Meaning of Conditional Capabilities

Meaning of Conditional Capabilities

The concept of conditional ability is linked to the physical performance of an individual. Conditional capacities are functional and energetic qualities developed as a consequence of a motor action that is carried out in a conscious way. These capacities, in turn, condition the development of actions.

The strength, the resistance, the flexibility and speed are conditional capabilities. When a physical activity is carried out, a capacity is executed. These abilities are innate but can be improved through physical adaptation and training.

Motor action causes certain substances to be released or exchanged in the body. This process affects the conditional capacities.

It can be said that the conditional capacities are internal to the organism and are determined by genetics, beyond what has been mentioned regarding the possibility of improvement. All people naturally develop a certain capacity for speed, flexibility, endurance and strength.

A professional athlete, for example, will have to train to fully develop these conditional capacities. According to their discipline, they will have to perform specific exercises: while endurance is essential for a marathoner, an athlete looking to excel in 100-meter races will have to work on their speed. Flexibility, on the other hand, is key for a gymnast, but for a weightlifter developing strength will be more important.

Let’s look at a more technical and abstract definition of each of these conditional capabilities:

* strength: although it is a concept that we all use in everyday speech, in the field of sport it acquires a somewhat different meaning. It is not only about the ability to face heavy weights but also to carry out a series of technical gestures with the highest degree of intensity possible without varying the level of execution;

* resistance: another of the conditional capacities that we use daily although without giving it the same meaning as in the professional world. In this case, resistance is what gives us the possibility of supporting a certain load while exhibiting a minimal degree of fatigue. Resistance is measured based on the time taken by the activity and the series of efforts that accumulate throughout it;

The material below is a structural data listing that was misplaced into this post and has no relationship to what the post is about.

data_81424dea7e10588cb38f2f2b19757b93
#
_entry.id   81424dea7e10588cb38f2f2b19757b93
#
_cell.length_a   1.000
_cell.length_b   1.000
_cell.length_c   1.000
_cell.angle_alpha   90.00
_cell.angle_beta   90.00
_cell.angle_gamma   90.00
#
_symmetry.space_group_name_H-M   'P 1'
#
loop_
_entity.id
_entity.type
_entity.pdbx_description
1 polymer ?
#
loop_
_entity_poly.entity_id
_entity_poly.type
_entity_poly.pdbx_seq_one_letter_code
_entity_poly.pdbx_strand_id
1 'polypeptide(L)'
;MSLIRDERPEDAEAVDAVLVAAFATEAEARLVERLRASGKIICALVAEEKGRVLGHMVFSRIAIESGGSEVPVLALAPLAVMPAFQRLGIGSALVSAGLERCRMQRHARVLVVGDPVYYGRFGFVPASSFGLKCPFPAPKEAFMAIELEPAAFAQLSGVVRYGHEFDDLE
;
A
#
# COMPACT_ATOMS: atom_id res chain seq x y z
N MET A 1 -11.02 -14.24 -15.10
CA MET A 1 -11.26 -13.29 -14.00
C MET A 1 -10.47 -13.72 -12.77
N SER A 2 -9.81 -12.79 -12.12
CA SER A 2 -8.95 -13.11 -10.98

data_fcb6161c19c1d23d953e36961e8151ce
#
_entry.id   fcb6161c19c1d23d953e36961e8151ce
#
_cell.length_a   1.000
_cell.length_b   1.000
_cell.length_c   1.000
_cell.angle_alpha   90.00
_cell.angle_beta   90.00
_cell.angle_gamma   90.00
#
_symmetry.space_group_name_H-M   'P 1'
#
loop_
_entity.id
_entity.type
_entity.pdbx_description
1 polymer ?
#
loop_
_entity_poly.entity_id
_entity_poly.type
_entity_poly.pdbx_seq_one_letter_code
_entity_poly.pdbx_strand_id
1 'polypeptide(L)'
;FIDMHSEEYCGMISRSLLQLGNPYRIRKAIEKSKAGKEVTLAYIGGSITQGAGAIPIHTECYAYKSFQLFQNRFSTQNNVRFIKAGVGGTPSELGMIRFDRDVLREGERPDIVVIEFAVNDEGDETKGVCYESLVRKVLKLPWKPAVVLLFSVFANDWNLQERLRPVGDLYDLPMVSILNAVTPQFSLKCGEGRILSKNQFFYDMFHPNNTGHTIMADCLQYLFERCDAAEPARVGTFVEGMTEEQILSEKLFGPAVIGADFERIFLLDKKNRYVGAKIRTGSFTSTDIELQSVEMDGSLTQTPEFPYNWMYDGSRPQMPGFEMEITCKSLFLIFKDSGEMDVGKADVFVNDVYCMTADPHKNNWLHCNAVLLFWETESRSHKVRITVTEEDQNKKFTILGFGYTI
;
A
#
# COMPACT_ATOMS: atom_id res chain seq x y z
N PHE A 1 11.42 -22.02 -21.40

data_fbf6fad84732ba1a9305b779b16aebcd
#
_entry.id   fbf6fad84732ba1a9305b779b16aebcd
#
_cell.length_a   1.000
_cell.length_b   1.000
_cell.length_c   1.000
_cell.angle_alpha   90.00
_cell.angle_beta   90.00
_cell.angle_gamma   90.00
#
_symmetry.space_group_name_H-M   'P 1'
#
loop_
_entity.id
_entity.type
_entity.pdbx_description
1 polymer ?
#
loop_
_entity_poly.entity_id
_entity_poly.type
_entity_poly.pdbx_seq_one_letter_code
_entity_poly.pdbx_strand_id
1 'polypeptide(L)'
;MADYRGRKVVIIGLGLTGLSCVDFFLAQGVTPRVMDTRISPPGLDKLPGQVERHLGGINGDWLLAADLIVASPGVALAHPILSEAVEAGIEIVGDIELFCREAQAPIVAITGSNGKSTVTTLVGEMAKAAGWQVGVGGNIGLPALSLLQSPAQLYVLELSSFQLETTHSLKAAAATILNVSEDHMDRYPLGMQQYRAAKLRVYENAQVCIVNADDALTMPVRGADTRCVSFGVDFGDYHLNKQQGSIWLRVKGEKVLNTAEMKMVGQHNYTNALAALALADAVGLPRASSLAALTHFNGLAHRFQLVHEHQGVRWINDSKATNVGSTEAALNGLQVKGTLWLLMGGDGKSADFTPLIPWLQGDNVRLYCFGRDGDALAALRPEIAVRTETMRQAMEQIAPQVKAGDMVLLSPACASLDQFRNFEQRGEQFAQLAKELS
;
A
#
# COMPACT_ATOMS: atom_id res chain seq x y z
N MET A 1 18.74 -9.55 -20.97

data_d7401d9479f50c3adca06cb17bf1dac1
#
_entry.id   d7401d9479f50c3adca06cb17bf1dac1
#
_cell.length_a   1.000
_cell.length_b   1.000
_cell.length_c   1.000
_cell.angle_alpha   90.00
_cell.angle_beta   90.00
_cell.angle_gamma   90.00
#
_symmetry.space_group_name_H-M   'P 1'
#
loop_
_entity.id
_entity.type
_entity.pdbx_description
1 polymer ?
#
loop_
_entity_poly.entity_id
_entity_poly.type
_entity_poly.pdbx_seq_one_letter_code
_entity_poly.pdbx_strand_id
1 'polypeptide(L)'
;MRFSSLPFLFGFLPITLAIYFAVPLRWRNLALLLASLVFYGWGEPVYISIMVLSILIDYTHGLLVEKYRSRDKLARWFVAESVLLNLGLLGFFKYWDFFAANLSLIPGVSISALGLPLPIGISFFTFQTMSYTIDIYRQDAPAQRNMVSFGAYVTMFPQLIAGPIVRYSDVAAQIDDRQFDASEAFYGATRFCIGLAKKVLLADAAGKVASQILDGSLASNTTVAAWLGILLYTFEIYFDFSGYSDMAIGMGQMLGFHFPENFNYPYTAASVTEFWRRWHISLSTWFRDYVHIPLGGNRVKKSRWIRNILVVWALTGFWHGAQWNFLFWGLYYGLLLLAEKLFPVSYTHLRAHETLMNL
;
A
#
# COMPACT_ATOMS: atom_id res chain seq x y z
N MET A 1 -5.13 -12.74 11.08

* speed: for athletes, speed is not only the ability to move from one point to another in a short time, but also what allows them to give adequate and fast motor responses according to the stimuli received throughout a practice. We could say that it is similar to what in everyday speech we call “good reflexes”, although in this case it requires a lot of development and maintenance work;

* Flexibility: Although we generally associate flexibility with gymnasts who must adopt extreme poses, this concept refers to the body’s ability to adopt any shape without injury. In other words, it can be said that flexibility is the sum of muscle elasticity and joint mobility. To carry out all the actions that a particular sport requires, minimizing the risk of injury, it is necessary to enjoy a great range of motion.

In addition to these conditional physical capacities, there are other types of physical capacities, such as coordinative ones, those that, in order to give the opportunity to carry out certain movements required by sport, it is necessary to have adequate control of certain body segments.

In other words, when an athlete has to perform certain technical movements in a measured and precise way, conditioned by a time limit and by certain characteristics of the playing space, for example, it is necessary to control specific parts of the body to adapt to these limitations and coordinate actions.

Conditional Capabilities